White Collar Crime Prosecutions Down; ID Theft Crimes Up
A case-by-case analysis released by the Transactional Records Access Clearinghouse (TRAC), a nonpartisan research organization, shows that prosecution of white collar crime cases by the Department of Justice (DOJ) in U.S. District Courts has declined by 31.3 percent from levels reported in 2001. Prosecutions for “Fraud and Related Activity – ID Theft” showed the greatest increase – 107.6 percent in the same period.
|Thousands of executives with financial reporting responsibilities use the Comperio on-line library to access the type of information and interpretive guidance PricewaterhouseCoopers' own professional audit staff use around the world. Key content areas include guidance from the FASB, EITF, PCAOB, SEC, and others as well as PwC's interpretive guidance. Get more information and sign up for a complimentary 30-day trial.|
Identity (ID) theft is the fastest growing white collar crime in the nation, the Central Valley Business Times reports. Recent charges in an identity theft-related indictment that resulted from the theft of mail in Modesto, Calif. included bank fraud, mail fraud and theft of documents, the Business Times reports. “Bank fraud” was consistently the most common charge over the five-year period analyzed by TRAC , followed by “Mail fraud – frauds and swindles”.
Federal grand juries in Fresno have indicted three individual for similar identity theft crimes. Investigation of the cases was conducted by the U.S. Postal Service with the cooperation of local police departments, the Business Times says.
Prosecution of white collar crime, including identity theft, involves coordination of effort at all levels of government, said U.S. Attorney McGregor Scott in a written statement to the Business Times. “Identity theft continues to be one of the fastest growing crimes in both our region and across the nation. These indictments underscore local, state and federal law enforcement’s commitment to aggressively combating this most pernicious crime.”
The largest decrease in charge since 2001 has been for “Theft – embezzlement - misapplication by bank officers, employees”, which is down 70 percent, TRAC reports.
Failure to protect businesses from theft of inventory and other white collar crime constitutes a tax on business, the San Jose Mercury News says. The Santa Clara district attorney, who prosecutes these crimes is committed to the effort but lacks resources. “Many of the investigators hired and assigned to white-collar crime units have no previous experience with those cases. These positions require specialized training, but turnover is often high as investigators rotate out to other assignments,” the Mercury News says. In recent years, the district attorney’s office has reduced staffing within the consumer-protection and environmental-protection units. Additional teams of attorneys, paralegals and investigators will be needed to protect the community, the News says.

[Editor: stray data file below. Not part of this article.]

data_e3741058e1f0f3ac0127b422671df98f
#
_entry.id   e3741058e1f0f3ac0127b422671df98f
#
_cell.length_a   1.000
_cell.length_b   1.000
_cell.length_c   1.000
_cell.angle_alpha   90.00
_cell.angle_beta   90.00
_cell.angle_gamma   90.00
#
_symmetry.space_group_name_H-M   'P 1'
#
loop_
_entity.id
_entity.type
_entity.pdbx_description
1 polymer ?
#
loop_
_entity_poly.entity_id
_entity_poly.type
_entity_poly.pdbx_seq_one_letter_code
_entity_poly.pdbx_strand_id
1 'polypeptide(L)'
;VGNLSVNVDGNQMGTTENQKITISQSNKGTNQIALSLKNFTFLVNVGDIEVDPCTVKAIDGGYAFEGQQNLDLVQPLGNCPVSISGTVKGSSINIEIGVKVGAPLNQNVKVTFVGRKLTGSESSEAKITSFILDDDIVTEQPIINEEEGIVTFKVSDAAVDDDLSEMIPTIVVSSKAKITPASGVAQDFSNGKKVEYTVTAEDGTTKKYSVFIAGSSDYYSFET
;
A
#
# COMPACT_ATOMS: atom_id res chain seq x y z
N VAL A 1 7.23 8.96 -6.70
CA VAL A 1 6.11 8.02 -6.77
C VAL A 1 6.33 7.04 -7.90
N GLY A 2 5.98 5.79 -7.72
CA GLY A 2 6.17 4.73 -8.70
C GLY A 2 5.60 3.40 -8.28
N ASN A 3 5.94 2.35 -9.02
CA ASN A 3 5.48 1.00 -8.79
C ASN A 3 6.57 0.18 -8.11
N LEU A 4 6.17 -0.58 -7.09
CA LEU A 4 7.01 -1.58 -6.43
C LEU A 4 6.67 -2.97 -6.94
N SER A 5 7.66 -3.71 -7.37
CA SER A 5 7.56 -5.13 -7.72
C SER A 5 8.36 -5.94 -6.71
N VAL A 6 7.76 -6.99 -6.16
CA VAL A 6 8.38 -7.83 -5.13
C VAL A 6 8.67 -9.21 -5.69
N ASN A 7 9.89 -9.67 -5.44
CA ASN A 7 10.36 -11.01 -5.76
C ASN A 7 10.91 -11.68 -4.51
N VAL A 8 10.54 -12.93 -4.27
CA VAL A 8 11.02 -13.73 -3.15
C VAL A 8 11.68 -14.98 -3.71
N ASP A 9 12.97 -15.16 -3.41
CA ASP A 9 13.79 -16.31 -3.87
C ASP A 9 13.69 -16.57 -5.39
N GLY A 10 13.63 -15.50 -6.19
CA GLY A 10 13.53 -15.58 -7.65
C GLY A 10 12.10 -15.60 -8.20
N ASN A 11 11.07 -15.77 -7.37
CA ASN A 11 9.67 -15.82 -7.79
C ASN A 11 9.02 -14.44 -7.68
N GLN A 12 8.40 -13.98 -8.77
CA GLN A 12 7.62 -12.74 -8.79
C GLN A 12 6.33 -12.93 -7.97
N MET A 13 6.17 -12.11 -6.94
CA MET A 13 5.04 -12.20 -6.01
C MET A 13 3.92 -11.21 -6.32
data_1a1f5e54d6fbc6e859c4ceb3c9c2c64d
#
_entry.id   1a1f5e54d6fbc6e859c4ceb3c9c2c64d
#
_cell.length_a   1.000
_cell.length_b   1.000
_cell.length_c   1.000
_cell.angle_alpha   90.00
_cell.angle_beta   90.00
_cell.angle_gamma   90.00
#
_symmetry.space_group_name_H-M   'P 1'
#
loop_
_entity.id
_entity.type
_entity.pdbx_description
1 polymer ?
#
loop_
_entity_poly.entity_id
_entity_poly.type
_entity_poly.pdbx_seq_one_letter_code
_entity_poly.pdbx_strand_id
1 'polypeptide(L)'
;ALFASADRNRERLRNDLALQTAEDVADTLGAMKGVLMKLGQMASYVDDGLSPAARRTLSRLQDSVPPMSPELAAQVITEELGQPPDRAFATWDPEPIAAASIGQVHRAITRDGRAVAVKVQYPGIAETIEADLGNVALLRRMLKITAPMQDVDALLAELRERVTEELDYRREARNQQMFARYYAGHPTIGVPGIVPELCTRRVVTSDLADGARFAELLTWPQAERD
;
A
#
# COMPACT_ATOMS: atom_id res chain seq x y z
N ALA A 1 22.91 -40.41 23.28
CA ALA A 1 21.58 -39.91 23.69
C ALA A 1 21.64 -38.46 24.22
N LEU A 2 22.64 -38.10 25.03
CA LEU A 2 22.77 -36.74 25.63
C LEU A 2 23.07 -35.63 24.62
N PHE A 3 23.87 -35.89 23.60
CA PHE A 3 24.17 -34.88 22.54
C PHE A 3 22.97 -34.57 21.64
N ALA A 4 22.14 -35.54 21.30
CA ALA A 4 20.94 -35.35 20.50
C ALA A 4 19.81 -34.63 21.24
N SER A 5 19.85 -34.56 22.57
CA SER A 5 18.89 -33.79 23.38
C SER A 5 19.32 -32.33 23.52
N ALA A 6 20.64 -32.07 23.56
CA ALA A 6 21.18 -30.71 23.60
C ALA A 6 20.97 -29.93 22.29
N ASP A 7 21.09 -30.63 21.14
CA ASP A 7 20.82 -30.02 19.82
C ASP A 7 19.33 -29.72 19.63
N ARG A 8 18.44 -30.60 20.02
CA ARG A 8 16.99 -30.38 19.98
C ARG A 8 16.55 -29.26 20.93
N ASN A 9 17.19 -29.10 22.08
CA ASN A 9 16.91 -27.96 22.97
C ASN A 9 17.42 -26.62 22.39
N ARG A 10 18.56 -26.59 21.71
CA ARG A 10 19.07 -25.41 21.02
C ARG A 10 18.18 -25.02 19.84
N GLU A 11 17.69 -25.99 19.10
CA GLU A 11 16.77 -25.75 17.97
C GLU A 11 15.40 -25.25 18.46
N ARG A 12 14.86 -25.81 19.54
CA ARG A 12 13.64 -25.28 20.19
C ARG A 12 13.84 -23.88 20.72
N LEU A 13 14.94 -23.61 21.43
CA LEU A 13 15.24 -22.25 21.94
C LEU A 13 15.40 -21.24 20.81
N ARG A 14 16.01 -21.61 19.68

The lead investigative agency for white collar crime is the FBI, TRAC reports (36 percent of prosecutions) followed by the IRS (14 percent), Secret Service (11 percent) and the Postal service (9 percent).
Voice of the Editor
Which isn’t completely true. I mean, occasionally I drop by when I manage to sneak out of the nonstop frat party over at Going Concern, but I’m mostly a wallflower over there. I’m happy to say that I’ve been given express permission (or explicit orders, if you like) to wander over here to AccountingWEB more often.
Why is that, you might ask? My job is to replace the irreplaceable Gail Perry as Editor-in-Chief. What does that mean? I don’t really know! I think it’ll be fun getting a feel for things, throwing in my own thoughts here and there, and listening to the discussions you’re having about the accounting profession.